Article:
The advantages of e-Prescribing are plentiful from patient safety to efficiency in prescribing to combatting doctor shopping. However, many of these benefits could be lost by either using software that isn’t truly ready or rushing into trying to use software that is complex. The additional time will be beneficial for prescribers. Providers can now pick the solution that is right for them without being rushed and get their practice adjusted to e-prescribing more slowly.

The delay will also take some of the pressure off those vendors who are still trying to add EPCS capabilities. While MDToolbox was one of the first vendors to be approved by the DEA for sending controlled substances, we understand the complexities involved in becoming an approved vendor. It is not an easy process. This additional year will give EHRs and other software vendors the necessary time to implement the requirements as smoothly as possible into their workflows and ensure they do not lose their providers to other vendors. Many vendors have chosen to partner with other vendors to help them meet the requirements. This is a great way to integrate EPCS and the required features such as Identity Proofing, 2-factor authentication, and Permissions without having to exert many resources. Having all of the required features come together in a package that can seamlessly integrate takes a lot of the legwork, expenses, and stress out of the process.

Whatever path vendors and prescribers choose to take, they must seize this opportunity to guarantee they are fully ready when the new deadline comes around.

Click here for further information on adding MDToolbox EPCS to your software

Click here for further information on MDToolbox standalone e-Prescribing software

Direct Messaging and Meaningful Use Stage 2 – Transition of Care

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In our previous post about Direct Messaging, we covered the major benefits of Direct Messaging. One of which being that Direct Messaging is part of Meaningful Use Stage 2 requirements. In this post we are going to dig into a few of the details behind what criteria is required for Meaningful Use Stage 2 and give a brief description of each, along with how MDToolbox helps with the criteria in our Direct Messaging system.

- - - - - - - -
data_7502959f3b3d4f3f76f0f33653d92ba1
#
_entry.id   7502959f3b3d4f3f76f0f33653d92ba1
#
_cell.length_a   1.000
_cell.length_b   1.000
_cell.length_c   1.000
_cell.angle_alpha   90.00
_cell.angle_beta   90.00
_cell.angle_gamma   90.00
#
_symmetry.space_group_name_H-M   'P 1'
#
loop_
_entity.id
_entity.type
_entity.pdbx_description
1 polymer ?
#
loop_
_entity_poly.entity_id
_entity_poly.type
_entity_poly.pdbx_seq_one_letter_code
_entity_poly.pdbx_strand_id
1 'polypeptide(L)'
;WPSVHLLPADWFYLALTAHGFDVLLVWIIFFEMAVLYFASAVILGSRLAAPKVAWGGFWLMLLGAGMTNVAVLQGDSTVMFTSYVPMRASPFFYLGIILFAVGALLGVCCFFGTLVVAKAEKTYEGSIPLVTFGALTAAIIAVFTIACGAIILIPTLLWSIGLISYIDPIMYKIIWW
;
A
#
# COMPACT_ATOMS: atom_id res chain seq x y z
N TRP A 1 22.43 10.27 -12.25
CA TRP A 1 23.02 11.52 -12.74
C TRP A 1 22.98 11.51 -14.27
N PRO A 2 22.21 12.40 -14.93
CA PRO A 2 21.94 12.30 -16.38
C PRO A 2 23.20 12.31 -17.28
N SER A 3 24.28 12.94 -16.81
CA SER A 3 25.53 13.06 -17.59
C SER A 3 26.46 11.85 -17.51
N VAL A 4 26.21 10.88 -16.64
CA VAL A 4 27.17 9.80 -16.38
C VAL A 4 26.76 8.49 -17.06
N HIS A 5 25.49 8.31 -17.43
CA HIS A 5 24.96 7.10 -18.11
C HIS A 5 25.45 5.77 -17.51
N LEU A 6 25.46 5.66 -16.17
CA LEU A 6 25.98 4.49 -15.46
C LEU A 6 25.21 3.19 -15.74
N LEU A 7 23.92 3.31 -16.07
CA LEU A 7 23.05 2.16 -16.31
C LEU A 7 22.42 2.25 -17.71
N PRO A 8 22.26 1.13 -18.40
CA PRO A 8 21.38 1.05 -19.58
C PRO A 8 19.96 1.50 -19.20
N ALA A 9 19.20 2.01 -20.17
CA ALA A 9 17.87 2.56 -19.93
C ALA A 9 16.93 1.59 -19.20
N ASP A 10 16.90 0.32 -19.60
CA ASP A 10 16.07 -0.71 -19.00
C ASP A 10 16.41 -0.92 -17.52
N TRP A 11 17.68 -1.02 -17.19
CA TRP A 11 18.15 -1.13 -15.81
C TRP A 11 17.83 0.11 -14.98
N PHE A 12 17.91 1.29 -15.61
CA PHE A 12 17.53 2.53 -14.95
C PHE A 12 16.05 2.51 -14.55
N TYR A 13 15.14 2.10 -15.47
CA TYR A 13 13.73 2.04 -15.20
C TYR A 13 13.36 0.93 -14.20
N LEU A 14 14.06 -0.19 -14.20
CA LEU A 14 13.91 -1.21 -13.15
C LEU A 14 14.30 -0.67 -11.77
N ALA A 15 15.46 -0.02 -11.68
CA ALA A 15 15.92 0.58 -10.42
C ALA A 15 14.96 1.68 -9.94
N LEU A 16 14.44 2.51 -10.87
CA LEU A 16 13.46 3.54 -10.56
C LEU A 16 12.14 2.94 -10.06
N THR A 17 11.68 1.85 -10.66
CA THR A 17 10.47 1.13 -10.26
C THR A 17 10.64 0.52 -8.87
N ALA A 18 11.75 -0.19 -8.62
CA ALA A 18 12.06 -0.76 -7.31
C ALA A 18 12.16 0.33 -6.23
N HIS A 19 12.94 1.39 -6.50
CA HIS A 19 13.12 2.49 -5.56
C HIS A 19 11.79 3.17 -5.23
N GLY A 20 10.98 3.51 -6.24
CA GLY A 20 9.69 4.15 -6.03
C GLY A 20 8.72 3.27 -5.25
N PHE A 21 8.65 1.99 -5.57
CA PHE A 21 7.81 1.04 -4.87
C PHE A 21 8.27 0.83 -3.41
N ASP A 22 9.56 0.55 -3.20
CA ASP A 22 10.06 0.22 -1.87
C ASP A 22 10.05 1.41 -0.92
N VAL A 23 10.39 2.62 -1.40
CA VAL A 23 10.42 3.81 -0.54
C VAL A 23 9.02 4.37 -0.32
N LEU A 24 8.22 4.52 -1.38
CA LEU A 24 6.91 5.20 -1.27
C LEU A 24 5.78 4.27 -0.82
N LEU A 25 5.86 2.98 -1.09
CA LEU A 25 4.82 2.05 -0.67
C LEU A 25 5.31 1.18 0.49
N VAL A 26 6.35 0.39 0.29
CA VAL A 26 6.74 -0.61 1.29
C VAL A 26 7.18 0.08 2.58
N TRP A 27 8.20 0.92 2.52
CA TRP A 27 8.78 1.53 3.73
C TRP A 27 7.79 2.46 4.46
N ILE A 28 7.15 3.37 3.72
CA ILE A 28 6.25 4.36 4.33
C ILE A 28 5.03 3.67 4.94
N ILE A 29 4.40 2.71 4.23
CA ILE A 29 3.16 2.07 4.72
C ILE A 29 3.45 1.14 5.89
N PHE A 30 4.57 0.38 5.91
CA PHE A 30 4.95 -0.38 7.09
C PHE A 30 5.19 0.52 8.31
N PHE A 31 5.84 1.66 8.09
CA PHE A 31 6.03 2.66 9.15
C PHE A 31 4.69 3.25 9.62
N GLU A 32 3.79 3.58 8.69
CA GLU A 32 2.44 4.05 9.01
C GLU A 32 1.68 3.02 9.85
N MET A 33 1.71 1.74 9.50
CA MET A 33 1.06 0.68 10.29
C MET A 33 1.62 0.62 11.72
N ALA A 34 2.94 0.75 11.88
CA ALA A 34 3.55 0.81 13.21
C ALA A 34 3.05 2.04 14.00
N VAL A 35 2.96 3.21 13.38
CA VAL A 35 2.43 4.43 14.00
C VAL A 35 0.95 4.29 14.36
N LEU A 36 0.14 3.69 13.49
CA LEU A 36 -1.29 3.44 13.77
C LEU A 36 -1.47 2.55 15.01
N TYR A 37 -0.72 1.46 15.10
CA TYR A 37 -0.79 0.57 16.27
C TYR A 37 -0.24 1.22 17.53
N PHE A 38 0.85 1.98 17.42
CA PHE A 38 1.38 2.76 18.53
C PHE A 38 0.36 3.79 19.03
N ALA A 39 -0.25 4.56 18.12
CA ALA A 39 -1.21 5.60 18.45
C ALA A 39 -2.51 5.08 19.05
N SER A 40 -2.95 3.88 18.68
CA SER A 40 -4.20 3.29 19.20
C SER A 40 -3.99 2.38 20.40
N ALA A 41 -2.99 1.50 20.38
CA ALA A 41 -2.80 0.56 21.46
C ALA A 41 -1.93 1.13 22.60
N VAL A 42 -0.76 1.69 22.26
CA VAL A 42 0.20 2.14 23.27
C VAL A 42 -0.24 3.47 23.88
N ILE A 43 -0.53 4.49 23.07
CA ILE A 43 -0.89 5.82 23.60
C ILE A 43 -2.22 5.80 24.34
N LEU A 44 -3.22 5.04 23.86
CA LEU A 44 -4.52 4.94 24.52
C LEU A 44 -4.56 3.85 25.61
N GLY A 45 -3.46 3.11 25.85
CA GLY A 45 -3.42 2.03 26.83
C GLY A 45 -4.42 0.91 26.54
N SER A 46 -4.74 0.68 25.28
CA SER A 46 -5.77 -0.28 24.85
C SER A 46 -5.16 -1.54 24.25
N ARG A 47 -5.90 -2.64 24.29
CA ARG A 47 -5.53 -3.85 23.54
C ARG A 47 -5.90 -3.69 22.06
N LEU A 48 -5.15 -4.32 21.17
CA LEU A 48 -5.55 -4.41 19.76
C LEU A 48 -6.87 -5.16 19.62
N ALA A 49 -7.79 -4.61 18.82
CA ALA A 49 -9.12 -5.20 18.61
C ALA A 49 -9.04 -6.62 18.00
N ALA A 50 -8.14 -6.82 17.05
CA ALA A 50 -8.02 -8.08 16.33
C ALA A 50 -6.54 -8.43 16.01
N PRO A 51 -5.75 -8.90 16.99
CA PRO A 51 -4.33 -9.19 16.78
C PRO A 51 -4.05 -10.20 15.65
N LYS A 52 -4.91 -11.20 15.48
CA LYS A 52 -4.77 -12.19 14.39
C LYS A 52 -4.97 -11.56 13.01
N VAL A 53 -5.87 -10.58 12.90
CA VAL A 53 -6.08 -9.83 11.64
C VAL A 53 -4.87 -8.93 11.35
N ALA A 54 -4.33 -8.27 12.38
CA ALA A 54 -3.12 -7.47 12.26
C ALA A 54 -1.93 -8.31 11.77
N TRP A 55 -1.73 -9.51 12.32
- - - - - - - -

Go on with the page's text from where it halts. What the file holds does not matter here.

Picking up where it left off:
There are three different Meaningful Use Stage 2 criteria that require Direct Messaging:

 1) 170.314(b)(2) Transitions of care – create and transmit transition of care/referral summaries

In Stage 2, providers must be able to send Continuity of Care Documents (CCD/CDA) formatted summary files using Direct Messaging when they transition a patient or refer a patient to another provider or organization. B2 involves first creating the care summary file, which is required to have a minimum field set as well as be formatted in a certain XML format that all other health record systems will understand. And then secondly, transmitting the document via Direct Messaging. The objective requires that the messages are sent using the Direct Protocol which uses secure direct mail addresses and encryption exchange between the servers.   

Electronic Health Record systems can have a separate “Direct inbox” for sending the message or many implement a Send button right from the Chart workflow for the provider – making transfers of chart records streamlined. Some HISP/Direct Messaging vendors (like MDToolbox) offer an API or web services that allow sending the message from anywhere in the application per the EHRs needs. This allows an EHR testing on B2 to have a process that creates the care document and attaches it to a Direct Messaging email for the provider that not only meets the criteria but is a huge benefits to the end users. When the message is sent it becomes encrypted and can only be decrypted by the intended recipient’s system, keeping the patients data safe and secure.